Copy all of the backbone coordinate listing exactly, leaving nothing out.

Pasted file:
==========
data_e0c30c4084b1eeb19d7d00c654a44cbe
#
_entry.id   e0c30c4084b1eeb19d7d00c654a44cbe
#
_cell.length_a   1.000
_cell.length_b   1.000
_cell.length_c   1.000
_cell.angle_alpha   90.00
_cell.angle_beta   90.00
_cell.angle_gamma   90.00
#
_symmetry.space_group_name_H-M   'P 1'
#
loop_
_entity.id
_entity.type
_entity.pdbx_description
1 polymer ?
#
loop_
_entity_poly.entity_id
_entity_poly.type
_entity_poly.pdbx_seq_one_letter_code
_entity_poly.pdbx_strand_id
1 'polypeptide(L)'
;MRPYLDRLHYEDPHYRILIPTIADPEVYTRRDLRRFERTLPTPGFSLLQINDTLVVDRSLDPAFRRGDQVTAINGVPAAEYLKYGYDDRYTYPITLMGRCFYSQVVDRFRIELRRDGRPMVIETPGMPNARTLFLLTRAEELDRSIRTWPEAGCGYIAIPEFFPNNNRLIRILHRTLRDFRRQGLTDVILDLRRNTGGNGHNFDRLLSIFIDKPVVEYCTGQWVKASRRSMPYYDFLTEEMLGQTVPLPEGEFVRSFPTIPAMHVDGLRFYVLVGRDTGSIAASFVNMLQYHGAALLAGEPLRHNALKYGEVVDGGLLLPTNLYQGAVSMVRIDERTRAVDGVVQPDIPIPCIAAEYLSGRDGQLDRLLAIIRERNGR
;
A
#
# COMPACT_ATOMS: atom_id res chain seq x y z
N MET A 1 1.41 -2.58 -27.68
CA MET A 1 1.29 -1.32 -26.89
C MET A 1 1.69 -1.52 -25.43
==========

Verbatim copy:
data_e0c30c4084b1eeb19d7d00c654a44cbe
#
_entry.id   e0c30c4084b1eeb19d7d00c654a44cbe
#
_cell.length_a   1.000
_cell.length_b   1.000
_cell.length_c   1.000
_cell.angle_alpha   90.00
_cell.angle_beta   90.00
_cell.angle_gamma   90.00
#
_symmetry.space_group_name_H-M   'P 1'
#
loop_
_entity.id
_entity.type
_entity.pdbx_description
1 polymer ?
#
loop_
_entity_poly.entity_id
_entity_poly.type
_entity_poly.pdbx_seq_one_letter_code
_entity_poly.pdbx_strand_id
1 'polypeptide(L)'
;MRPYLDRLHYEDPHYRILIPTIADPEVYTRRDLRRFERTLPTPGFSLLQINDTLVVDRSLDPAFRRGDQVTAINGVPAAEYLKYGYDDRYTYPITLMGRCFYSQVVDRFRIELRRDGRPMVIETPGMPNARTLFLLTRAEELDRSIRTWPEAGCGYIAIPEFFPNNNRLIRILHRTLRDFRRQGLTDVILDLRRNTGGNGHNFDRLLSIFIDKPVVEYCTGQWVKASRRSMPYYDFLTEEMLGQTVPLPEGEFVRSFPTIPAMHVDGLRFYVLVGRDTGSIAASFVNMLQYHGAALLAGEPLRHNALKYGEVVDGGLLLPTNLYQGAVSMVRIDERTRAVDGVVQPDIPIPCIAAEYLSGRDGQLDRLLAIIRERNGR
;
A
#
# COMPACT_ATOMS: atom_id res chain seq x y z
N MET A 1 1.41 -2.58 -27.68
CA MET A 1 1.29 -1.32 -26.89
C MET A 1 1.69 -1.52 -25.43